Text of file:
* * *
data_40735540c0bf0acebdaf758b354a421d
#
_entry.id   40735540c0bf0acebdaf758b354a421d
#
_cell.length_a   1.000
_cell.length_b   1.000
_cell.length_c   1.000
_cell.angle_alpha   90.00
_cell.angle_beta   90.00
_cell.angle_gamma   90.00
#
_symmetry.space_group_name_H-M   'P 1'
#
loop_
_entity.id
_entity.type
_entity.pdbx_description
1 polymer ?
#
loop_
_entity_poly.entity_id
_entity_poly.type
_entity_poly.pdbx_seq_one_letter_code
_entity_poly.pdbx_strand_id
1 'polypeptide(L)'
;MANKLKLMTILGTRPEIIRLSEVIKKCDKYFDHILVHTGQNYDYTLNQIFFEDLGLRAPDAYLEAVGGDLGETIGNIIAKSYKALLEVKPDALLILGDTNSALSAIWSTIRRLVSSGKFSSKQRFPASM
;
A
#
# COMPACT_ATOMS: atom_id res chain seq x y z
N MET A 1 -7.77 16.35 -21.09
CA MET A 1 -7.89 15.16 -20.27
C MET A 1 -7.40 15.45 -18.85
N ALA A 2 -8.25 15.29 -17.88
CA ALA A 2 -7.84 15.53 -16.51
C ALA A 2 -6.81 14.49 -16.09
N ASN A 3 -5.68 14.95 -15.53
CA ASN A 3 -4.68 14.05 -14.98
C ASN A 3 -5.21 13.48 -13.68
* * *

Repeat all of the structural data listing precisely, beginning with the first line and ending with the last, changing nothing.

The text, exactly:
data_40735540c0bf0acebdaf758b354a421d
#
_entry.id   40735540c0bf0acebdaf758b354a421d
#
_cell.length_a   1.000
_cell.length_b   1.000
_cell.length_c   1.000
_cell.angle_alpha   90.00
_cell.angle_beta   90.00
_cell.angle_gamma   90.00
#
_symmetry.space_group_name_H-M   'P 1'
#
loop_
_entity.id
_entity.type
_entity.pdbx_description
1 polymer ?
#
loop_
_entity_poly.entity_id
_entity_poly.type
_entity_poly.pdbx_seq_one_letter_code
_entity_poly.pdbx_strand_id
1 'polypeptide(L)'
;MANKLKLMTILGTRPEIIRLSEVIKKCDKYFDHILVHTGQNYDYTLNQIFFEDLGLRAPDAYLEAVGGDLGETIGNIIAKSYKALLEVKPDALLILGDTNSALSAIWSTIRRLVSSGKFSSKQRFPASM
;
A
#
# COMPACT_ATOMS: atom_id res chain seq x y z
N MET A 1 -7.77 16.35 -21.09
CA MET A 1 -7.89 15.16 -20.27
C MET A 1 -7.40 15.45 -18.85
N ALA A 2 -8.25 15.29 -17.88
CA ALA A 2 -7.84 15.53 -16.51
C ALA A 2 -6.81 14.49 -16.09
N ASN A 3 -5.68 14.95 -15.53
CA ASN A 3 -4.68 14.05 -14.98
C ASN A 3 -5.21 13.48 -13.68